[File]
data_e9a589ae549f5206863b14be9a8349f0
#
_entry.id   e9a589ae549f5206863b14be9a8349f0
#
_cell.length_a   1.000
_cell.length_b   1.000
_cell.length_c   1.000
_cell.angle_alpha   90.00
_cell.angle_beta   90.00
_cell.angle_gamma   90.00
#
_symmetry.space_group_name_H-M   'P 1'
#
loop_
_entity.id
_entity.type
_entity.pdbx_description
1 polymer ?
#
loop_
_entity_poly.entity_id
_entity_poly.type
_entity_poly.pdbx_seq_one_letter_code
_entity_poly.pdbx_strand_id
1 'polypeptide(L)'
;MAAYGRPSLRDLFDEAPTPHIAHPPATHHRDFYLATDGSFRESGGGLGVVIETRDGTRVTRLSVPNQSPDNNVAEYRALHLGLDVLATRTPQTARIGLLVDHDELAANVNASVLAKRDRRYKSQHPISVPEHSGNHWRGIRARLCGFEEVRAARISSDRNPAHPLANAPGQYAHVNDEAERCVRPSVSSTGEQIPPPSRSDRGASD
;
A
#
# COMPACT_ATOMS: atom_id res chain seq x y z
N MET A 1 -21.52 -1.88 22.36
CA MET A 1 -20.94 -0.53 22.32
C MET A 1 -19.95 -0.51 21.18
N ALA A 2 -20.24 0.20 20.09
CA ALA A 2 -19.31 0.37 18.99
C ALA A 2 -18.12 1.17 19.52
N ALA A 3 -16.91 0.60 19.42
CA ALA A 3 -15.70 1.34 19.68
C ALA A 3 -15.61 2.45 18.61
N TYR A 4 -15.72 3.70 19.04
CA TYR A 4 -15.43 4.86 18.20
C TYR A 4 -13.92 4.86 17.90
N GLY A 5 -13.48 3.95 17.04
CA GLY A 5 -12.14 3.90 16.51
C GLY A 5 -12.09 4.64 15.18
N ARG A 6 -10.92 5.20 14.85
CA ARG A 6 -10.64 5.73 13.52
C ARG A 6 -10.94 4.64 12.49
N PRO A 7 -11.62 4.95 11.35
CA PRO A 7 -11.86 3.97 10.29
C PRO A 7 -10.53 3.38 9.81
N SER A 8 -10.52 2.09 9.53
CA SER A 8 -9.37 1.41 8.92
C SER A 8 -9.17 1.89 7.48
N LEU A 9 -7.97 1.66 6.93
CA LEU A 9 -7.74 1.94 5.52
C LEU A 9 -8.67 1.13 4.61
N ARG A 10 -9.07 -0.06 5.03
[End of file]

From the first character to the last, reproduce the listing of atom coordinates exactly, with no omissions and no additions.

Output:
data_e9a589ae549f5206863b14be9a8349f0
#
_entry.id   e9a589ae549f5206863b14be9a8349f0
#
_cell.length_a   1.000
_cell.length_b   1.000
_cell.length_c   1.000
_cell.angle_alpha   90.00
_cell.angle_beta   90.00
_cell.angle_gamma   90.00
#
_symmetry.space_group_name_H-M   'P 1'
#
loop_
_entity.id
_entity.type
_entity.pdbx_description
1 polymer ?
#
loop_
_entity_poly.entity_id
_entity_poly.type
_entity_poly.pdbx_seq_one_letter_code
_entity_poly.pdbx_strand_id
1 'polypeptide(L)'
;MAAYGRPSLRDLFDEAPTPHIAHPPATHHRDFYLATDGSFRESGGGLGVVIETRDGTRVTRLSVPNQSPDNNVAEYRALHLGLDVLATRTPQTARIGLLVDHDELAANVNASVLAKRDRRYKSQHPISVPEHSGNHWRGIRARLCGFEEVRAARISSDRNPAHPLANAPGQYAHVNDEAERCVRPSVSSTGEQIPPPSRSDRGASD
;
A
#
# COMPACT_ATOMS: atom_id res chain seq x y z
N MET A 1 -21.52 -1.88 22.36
CA MET A 1 -20.94 -0.53 22.32
C MET A 1 -19.95 -0.51 21.18
N ALA A 2 -20.24 0.20 20.09
CA ALA A 2 -19.31 0.37 18.99
C ALA A 2 -18.12 1.17 19.52
N ALA A 3 -16.91 0.60 19.42
CA ALA A 3 -15.70 1.34 19.68
C ALA A 3 -15.61 2.45 18.61
N TYR A 4 -15.72 3.70 19.04
CA TYR A 4 -15.43 4.86 18.20
C TYR A 4 -13.92 4.86 17.90
N GLY A 5 -13.48 3.95 17.04
CA GLY A 5 -12.14 3.90 16.51
C GLY A 5 -12.09 4.64 15.18
N ARG A 6 -10.92 5.20 14.85
CA ARG A 6 -10.64 5.73 13.52
C ARG A 6 -10.94 4.64 12.49
N PRO A 7 -11.62 4.95 11.35
CA PRO A 7 -11.86 3.97 10.29
C PRO A 7 -10.53 3.38 9.81
N SER A 8 -10.52 2.09 9.53
CA SER A 8 -9.37 1.41 8.92
C SER A 8 -9.17 1.89 7.48
N LEU A 9 -7.97 1.66 6.93
CA LEU A 9 -7.74 1.94 5.52
C LEU A 9 -8.67 1.13 4.61
N ARG A 10 -9.07 -0.06 5.03